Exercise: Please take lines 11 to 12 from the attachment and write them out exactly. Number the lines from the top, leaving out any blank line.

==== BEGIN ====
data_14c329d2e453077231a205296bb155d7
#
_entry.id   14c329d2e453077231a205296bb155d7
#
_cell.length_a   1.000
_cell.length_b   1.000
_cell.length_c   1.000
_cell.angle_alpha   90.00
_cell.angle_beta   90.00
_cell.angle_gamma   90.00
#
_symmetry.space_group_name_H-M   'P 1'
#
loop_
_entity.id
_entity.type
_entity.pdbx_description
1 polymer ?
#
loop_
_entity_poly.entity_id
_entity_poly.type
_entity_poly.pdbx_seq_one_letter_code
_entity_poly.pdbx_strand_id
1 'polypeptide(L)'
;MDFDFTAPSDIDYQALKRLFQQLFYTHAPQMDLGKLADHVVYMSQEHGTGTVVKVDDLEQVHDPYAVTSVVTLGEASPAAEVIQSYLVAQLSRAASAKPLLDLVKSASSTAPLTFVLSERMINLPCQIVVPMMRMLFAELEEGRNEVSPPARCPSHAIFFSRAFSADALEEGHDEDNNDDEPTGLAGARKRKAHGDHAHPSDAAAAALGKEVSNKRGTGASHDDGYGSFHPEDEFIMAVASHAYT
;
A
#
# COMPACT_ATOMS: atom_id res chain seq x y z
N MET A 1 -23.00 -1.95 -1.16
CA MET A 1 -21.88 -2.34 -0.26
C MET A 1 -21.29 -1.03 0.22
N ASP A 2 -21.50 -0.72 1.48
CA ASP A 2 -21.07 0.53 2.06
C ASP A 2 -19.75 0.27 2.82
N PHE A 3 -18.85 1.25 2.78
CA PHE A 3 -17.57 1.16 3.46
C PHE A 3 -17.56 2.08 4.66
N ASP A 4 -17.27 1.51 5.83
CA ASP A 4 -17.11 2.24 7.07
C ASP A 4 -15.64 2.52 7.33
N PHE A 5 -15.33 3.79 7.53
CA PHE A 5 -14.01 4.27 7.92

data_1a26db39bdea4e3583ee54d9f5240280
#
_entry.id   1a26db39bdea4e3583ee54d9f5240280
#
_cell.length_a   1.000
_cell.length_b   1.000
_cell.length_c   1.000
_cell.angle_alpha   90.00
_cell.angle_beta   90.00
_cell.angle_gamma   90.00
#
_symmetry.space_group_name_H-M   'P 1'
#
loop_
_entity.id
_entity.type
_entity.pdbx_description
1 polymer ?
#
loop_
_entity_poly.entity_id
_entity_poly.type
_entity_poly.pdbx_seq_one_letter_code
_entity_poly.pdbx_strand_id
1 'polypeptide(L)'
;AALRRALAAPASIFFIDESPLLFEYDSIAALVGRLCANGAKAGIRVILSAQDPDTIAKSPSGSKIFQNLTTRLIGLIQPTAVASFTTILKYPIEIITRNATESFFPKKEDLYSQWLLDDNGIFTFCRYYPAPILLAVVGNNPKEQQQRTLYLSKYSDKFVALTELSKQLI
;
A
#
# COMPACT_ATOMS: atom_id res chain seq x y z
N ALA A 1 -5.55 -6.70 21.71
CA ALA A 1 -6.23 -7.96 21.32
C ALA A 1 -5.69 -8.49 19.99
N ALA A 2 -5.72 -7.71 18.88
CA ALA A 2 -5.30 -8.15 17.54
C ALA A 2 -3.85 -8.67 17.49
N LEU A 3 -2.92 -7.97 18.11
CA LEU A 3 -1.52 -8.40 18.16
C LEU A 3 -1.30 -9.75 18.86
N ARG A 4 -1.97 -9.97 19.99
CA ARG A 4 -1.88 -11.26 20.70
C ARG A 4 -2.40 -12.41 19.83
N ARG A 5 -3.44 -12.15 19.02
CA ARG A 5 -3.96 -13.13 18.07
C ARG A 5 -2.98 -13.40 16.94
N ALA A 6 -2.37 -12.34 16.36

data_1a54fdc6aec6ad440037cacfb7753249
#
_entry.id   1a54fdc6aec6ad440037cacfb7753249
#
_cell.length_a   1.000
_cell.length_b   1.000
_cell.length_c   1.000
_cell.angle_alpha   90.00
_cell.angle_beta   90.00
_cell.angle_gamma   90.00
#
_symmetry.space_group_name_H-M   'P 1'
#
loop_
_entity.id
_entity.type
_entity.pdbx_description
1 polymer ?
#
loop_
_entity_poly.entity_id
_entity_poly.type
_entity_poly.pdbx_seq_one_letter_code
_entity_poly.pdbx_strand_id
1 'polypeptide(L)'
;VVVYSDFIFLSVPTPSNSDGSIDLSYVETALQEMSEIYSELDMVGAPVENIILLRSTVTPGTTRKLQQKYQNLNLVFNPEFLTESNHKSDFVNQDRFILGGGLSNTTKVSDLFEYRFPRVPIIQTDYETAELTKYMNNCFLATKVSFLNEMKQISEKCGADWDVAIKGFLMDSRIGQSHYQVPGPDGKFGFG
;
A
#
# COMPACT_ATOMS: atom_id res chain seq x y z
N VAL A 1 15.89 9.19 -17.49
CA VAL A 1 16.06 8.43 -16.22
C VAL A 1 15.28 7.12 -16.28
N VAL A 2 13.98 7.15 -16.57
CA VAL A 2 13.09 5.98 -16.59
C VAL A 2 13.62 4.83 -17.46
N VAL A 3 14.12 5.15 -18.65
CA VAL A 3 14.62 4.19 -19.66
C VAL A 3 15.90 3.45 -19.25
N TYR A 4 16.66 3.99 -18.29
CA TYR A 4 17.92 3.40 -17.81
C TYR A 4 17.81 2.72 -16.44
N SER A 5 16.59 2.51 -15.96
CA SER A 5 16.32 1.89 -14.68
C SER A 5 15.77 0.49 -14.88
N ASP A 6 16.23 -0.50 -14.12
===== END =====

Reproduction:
#
_symmetry.space_group_name_H-M   'P 1'